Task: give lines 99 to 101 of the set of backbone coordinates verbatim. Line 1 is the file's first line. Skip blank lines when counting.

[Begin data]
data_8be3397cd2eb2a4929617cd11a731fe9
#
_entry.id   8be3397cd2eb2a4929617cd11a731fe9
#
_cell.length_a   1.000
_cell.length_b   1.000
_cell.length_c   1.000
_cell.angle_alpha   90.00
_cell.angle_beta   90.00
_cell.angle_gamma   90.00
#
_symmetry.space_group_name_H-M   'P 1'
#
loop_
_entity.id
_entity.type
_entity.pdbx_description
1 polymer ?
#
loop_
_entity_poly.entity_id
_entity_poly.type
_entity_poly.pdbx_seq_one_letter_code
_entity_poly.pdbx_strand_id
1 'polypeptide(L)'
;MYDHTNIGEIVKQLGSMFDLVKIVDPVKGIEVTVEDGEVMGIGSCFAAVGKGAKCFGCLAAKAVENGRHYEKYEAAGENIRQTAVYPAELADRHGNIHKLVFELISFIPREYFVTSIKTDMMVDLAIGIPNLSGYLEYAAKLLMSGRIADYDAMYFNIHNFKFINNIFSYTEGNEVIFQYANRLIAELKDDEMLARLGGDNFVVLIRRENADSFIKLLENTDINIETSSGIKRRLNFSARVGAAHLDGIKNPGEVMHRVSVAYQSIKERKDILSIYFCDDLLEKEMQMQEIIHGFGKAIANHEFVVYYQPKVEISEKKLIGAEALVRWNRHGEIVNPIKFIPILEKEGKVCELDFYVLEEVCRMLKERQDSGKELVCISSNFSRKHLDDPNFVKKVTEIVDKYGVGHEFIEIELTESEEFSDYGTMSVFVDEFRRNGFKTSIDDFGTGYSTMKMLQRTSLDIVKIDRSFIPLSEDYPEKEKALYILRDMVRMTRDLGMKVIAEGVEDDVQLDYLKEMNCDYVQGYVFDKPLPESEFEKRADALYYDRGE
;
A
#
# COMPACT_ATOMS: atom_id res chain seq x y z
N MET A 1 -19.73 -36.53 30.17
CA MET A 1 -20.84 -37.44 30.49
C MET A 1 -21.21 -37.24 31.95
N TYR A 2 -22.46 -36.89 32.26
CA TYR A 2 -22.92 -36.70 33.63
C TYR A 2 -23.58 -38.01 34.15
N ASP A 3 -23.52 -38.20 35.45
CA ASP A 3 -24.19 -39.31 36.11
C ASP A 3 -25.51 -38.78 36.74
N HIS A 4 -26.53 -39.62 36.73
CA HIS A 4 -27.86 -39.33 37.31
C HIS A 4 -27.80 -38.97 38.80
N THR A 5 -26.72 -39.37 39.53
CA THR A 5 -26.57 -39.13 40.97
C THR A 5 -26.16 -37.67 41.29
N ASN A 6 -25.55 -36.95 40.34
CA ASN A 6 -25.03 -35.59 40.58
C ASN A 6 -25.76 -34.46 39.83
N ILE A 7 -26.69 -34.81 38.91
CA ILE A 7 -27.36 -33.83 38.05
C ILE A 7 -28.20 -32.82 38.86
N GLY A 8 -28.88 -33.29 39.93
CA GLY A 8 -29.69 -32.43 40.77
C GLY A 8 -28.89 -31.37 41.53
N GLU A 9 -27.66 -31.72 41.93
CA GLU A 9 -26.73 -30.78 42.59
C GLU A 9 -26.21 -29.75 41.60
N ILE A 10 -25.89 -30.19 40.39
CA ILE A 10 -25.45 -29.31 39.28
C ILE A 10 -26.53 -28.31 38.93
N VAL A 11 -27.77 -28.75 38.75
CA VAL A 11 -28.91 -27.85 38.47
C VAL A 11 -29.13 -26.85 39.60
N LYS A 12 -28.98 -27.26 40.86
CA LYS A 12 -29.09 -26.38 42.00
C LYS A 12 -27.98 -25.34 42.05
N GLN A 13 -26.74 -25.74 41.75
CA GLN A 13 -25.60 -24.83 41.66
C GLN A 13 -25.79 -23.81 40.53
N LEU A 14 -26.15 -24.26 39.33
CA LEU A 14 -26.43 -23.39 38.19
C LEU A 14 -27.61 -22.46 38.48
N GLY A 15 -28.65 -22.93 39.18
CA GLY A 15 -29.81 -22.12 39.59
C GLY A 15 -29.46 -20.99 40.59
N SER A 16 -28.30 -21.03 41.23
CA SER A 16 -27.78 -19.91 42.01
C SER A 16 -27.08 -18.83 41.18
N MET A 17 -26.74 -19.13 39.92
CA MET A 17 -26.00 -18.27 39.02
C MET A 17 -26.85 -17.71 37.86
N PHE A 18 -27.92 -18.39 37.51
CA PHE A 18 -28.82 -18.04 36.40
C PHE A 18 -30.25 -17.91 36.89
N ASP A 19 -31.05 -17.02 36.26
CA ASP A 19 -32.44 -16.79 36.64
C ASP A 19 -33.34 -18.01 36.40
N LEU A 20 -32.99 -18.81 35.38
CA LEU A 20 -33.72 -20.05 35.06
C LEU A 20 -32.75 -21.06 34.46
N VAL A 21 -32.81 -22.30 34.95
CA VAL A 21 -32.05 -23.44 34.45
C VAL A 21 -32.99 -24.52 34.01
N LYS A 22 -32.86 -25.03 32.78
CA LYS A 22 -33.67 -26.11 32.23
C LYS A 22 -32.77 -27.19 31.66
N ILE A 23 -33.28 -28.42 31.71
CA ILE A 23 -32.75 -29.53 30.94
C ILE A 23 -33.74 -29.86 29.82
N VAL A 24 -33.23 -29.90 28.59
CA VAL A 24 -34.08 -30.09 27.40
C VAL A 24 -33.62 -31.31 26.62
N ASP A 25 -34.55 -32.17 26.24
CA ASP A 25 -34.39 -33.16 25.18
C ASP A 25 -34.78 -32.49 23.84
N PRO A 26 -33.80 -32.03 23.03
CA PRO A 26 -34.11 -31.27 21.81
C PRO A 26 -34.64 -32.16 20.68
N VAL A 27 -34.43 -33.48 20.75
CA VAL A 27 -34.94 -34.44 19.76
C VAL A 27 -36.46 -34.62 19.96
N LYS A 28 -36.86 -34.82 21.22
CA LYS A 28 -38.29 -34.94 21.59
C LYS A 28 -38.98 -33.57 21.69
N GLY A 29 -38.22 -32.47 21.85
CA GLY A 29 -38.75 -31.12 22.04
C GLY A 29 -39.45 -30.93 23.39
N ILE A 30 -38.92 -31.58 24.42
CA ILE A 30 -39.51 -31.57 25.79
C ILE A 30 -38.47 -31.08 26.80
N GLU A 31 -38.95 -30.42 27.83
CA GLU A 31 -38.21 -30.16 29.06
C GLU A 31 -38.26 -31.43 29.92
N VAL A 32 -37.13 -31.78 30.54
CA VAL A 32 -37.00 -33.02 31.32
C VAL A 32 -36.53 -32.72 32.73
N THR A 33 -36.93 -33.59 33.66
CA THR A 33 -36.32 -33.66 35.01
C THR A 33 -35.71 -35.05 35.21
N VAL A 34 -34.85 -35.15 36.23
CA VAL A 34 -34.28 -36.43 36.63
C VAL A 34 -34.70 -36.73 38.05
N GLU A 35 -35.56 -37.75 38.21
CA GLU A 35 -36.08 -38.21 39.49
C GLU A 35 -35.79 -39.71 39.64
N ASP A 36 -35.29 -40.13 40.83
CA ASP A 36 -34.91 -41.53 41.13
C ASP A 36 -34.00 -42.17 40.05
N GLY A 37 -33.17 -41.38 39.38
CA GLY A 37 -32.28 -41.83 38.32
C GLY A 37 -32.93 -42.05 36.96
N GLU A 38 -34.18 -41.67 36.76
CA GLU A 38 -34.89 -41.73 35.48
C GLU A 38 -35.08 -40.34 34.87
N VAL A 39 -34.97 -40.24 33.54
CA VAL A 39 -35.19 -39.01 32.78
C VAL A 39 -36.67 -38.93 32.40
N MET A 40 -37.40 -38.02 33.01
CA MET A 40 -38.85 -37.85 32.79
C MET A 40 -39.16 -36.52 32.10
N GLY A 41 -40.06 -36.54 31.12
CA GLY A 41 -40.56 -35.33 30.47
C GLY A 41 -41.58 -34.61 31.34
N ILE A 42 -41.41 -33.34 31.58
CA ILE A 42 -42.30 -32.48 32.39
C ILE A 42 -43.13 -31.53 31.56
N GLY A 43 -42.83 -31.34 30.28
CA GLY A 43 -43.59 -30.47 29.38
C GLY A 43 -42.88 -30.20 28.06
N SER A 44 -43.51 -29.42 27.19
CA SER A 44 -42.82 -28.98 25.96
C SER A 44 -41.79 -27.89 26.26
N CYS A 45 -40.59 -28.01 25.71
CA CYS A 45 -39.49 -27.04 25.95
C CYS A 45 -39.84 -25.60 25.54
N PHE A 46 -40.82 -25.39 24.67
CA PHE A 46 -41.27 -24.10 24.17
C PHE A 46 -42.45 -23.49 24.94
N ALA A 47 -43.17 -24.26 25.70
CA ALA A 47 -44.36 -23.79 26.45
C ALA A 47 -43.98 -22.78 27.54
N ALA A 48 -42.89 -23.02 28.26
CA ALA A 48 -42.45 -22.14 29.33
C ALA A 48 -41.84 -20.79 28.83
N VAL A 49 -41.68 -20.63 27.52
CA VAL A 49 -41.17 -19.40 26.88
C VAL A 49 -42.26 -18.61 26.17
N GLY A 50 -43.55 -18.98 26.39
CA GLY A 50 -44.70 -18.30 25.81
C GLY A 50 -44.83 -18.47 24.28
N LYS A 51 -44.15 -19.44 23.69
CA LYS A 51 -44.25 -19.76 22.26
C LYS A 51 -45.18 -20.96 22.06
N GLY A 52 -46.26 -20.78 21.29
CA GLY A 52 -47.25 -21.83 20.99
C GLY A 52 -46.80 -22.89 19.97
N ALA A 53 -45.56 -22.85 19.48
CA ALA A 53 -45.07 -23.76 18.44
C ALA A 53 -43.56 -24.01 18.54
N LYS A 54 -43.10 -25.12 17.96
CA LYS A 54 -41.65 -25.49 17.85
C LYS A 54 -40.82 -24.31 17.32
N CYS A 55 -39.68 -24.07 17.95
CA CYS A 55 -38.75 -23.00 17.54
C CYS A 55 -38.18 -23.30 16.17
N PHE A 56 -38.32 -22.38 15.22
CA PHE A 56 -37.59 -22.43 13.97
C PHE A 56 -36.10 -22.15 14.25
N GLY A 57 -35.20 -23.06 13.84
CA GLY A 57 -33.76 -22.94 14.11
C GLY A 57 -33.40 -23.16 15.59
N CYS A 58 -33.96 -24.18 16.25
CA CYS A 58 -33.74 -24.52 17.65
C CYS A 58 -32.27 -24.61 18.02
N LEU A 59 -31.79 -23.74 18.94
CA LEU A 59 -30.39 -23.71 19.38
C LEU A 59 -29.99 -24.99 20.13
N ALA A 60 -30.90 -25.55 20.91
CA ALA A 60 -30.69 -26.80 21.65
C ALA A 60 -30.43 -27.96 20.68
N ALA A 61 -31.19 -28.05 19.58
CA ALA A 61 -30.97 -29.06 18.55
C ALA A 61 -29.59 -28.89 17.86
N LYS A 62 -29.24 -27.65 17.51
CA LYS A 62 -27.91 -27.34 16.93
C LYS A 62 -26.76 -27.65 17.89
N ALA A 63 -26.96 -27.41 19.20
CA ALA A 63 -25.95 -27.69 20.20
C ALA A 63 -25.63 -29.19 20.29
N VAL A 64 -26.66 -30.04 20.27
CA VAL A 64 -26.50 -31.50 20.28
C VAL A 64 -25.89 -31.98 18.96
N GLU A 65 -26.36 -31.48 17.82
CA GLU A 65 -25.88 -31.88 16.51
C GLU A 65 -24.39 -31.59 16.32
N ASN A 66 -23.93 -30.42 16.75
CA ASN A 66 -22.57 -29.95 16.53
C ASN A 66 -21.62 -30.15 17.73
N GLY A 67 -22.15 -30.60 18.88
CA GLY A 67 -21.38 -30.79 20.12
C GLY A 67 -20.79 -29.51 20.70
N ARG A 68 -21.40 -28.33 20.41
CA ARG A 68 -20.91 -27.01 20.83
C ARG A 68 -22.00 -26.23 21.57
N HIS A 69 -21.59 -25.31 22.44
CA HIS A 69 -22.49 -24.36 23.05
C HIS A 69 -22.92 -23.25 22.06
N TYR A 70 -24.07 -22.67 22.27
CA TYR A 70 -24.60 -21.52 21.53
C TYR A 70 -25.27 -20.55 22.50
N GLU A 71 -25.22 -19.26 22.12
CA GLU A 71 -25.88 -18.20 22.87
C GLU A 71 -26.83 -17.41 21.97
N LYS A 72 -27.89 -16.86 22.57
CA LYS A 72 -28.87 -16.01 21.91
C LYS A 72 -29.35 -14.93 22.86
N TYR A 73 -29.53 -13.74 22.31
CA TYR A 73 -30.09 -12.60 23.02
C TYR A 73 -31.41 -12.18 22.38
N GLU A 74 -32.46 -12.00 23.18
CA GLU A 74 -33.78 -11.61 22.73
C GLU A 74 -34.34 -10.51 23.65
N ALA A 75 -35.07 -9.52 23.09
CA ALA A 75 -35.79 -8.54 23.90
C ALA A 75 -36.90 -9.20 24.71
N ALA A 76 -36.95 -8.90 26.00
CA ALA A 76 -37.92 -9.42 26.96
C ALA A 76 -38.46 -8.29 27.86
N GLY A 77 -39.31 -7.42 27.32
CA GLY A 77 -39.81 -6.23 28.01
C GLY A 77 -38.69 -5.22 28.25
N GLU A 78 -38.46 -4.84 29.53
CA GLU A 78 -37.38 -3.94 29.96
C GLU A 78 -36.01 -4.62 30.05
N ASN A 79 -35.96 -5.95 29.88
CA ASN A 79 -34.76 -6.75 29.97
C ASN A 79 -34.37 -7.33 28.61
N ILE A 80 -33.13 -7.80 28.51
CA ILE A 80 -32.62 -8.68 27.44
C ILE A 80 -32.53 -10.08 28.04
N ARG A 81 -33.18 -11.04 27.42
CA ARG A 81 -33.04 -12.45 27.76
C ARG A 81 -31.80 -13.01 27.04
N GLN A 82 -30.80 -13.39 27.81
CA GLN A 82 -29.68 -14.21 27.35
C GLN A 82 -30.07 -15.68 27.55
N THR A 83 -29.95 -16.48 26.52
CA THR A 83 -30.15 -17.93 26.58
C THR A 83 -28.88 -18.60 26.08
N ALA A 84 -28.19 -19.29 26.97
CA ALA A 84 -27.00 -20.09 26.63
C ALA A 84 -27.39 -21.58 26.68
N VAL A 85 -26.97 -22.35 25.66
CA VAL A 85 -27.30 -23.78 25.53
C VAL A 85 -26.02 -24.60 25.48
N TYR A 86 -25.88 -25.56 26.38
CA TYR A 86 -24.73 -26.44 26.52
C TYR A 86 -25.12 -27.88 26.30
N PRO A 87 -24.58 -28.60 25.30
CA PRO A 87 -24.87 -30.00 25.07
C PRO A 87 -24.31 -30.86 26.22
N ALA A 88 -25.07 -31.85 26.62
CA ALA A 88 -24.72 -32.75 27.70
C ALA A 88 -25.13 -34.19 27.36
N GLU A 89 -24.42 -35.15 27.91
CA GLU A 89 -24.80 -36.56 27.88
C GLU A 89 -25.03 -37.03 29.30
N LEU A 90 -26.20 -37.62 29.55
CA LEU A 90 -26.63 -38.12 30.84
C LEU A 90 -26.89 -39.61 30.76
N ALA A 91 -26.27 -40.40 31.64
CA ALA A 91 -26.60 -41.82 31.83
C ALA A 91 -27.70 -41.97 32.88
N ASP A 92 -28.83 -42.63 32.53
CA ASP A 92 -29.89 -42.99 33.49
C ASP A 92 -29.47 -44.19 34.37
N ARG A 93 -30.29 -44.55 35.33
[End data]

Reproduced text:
C ILE A 23 -33.74 -29.86 29.82
N VAL A 24 -33.23 -29.90 28.59
CA VAL A 24 -34.08 -30.09 27.40